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with Stefan Nestler

Summit attempts on Gasherbrum IV abandoned

Gasherbrum Iv

The weather conditions in the Karakoram remain difficult. German David Göttler and Italian Herve Barmasse had to give up their attempt on the almost-eight-thousander Gasherbrum IV. The two had originally planned to first climb the Southwest Face of the 7,932-meter-high mountain in the Karakoram for the first time. “For now, G IV must remain a dream climb,” writes David on Facebook. “Sad and frustrated we have been forced back to Base Camp by unpredicted snowfall. (The) Avalanche danger is too high.” Also the Spaniards Oriol Baro, Roger Cararach, Iker Madoz and Marc Toralles abandoned their summit attempt because of the bad weather and returned from Camp 2 at 6,500 meters. They had planned to reach the summit via the still unclimbed South Pillar.

Great Trip

Felix Berg’s summit selfie on Gasherbrum II

So far there have only been two successes on the Gasherbrum summits this season. German Luis Stitzinger and Italian Gianpaolo Corona reached the 8,080-meter-high summit of Gasherbrum I on 18 July, “after an ascent through calf deep snow, in alpine style and without using artificial oxygen,” as Luis reported on Facebook. Two days earlier Pole Adam Bielecki and German Felix Berg had reached the highest point of Gasherbrum II at 8,034 meters, also without bottled oxygen. “It was a great trip,” Felix tells me, now back with his family in Switzerland. “And this on a mountain that is normally overcrowded. In this respect, the weather was blessing in disguise.” For three weeks before it had snowed almost continuously. The commercial expeditions had not reached further than Camp 1 at 5,900 meters, there were no fixed ropes on the higher parts of the mountain.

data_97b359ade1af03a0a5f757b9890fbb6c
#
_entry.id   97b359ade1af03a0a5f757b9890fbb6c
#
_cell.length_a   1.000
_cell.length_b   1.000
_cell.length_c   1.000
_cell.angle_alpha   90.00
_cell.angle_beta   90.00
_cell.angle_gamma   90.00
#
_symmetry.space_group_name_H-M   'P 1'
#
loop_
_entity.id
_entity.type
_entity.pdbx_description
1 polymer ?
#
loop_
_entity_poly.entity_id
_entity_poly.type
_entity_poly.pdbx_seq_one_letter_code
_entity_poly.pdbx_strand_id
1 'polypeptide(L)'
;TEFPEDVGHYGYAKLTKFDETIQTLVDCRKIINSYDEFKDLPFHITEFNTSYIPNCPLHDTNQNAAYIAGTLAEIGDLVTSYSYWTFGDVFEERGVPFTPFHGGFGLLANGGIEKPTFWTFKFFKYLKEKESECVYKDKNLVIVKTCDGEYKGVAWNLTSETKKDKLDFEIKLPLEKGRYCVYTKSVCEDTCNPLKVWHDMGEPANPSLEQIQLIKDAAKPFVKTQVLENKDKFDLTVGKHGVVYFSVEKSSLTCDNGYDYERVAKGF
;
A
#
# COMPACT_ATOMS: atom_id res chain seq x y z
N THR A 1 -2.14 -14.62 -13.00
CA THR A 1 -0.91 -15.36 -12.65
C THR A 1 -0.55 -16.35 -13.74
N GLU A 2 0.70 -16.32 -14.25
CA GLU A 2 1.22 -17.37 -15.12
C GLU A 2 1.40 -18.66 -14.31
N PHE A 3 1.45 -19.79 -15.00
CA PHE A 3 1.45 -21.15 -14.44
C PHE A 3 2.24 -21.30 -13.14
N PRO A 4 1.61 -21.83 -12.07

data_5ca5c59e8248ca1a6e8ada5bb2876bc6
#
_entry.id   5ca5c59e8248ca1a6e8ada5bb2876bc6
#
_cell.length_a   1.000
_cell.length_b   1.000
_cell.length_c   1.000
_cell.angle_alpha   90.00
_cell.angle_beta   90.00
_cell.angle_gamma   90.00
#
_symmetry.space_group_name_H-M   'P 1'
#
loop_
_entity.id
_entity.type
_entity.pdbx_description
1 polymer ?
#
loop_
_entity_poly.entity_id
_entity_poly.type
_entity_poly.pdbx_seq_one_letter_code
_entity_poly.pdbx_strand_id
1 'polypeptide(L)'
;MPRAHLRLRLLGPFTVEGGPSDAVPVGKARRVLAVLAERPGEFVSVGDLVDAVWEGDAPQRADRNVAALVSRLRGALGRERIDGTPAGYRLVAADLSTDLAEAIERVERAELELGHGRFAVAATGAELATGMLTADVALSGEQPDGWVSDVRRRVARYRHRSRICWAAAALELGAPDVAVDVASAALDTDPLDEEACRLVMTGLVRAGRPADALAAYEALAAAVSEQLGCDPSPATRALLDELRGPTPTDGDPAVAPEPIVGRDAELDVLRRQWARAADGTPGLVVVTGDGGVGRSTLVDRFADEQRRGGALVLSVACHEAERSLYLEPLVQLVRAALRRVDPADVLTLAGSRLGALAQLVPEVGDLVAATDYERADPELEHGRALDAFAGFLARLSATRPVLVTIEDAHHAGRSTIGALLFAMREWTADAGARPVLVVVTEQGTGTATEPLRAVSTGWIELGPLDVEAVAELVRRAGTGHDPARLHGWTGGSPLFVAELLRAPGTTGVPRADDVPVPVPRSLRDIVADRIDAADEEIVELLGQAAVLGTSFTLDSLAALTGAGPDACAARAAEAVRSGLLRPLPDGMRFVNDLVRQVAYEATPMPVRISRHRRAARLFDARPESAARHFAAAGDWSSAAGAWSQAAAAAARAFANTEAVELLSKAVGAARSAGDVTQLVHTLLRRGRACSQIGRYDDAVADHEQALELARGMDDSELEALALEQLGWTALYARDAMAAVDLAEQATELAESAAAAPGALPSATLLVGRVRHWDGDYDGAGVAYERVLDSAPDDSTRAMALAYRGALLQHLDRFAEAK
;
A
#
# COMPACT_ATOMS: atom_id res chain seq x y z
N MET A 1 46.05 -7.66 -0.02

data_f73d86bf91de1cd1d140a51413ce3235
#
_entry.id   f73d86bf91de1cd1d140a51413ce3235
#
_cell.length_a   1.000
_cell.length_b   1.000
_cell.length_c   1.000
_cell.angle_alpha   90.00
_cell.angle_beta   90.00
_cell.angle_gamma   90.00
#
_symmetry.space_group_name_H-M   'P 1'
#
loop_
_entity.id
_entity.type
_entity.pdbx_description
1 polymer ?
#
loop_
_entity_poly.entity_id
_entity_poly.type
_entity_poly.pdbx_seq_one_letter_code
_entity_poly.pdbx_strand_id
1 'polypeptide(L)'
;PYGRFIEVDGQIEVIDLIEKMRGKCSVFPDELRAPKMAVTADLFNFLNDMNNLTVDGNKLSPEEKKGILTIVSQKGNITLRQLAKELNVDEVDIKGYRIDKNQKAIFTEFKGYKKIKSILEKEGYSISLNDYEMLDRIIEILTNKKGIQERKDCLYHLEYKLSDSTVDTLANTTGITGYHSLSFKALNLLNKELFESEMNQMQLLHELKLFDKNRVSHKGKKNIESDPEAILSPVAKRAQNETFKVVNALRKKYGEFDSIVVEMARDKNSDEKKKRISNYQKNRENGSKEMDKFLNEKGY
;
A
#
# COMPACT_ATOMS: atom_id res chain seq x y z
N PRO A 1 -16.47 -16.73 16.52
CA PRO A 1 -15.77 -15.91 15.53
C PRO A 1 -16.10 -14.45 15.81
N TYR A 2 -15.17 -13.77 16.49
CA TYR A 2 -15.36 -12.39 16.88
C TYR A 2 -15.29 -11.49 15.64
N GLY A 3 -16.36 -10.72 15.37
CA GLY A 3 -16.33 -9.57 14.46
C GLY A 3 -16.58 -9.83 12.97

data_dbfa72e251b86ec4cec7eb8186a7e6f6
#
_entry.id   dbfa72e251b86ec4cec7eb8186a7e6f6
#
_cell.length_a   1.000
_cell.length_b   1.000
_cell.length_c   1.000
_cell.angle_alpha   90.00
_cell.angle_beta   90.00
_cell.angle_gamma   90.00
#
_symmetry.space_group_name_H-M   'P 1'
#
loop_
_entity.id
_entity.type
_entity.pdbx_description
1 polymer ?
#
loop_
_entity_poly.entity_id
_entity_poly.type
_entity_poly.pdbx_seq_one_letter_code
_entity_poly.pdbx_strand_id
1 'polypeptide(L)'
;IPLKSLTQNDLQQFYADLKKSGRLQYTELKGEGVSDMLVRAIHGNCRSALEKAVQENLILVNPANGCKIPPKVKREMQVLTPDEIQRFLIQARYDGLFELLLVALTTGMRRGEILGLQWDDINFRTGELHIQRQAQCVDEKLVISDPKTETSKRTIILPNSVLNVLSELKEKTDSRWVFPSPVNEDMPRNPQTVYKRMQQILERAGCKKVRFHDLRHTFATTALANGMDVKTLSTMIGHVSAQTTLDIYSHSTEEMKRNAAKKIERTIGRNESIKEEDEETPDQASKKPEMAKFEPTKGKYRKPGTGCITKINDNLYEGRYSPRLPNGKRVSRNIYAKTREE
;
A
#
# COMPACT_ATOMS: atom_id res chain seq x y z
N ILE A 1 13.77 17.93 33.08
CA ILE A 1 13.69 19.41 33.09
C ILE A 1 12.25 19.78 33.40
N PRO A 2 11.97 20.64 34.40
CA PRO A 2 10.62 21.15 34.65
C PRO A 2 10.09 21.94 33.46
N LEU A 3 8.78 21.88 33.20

Logical line

Adam Bielecki on the West Ridge

Actually Bielecki and Berg, together with Jacek Czech, another Poland, had also wanted to tackle Gasherbrum IV via a new route through the East Face. They had only wanted to climb Gasherbrum II to acclimatize. Because of the persistently bad weather, they changed their plans and decided to try a new route variant through the West Face in the upper part of the mountain. “The normal route up to Camp 3 at 6,900 meter is a beautiful straight line, but then it bends to the right,” explains Felix. “The West Face is actually the logical extension of this line up to the summit.” The fragile rock slabs in the wall were a problem for them, says the 37-year-old. “We couldn’t belay ourselves. We were roped up with some pseudo belaying between us. No one should have slipped or fallen.”

Fall into a crevasse during descent

The crevasse into which Felix fell

Berg and Bielecki reached the summit, traversed it and descended on the normal route. Jacek Czech and the Russian Boris Dedeshko, climbing up the normal route, had had to turn back earlier. On the way down to the base camp Felix Berg experienced a moment of shock. Shortly before the finish he fell 15 meters deep into a crevasse. Luckily, Boris and he were roped up at the time. “I was pretty lucky,” says Felix. “I just got a few bruises and a cut that needed stitches. But I got off lightly for a 15-meter fall.”

P.S.: I am now away for a good two weeks – actively relaxing in the Alps. 🙂


2. August 2018 | 16:15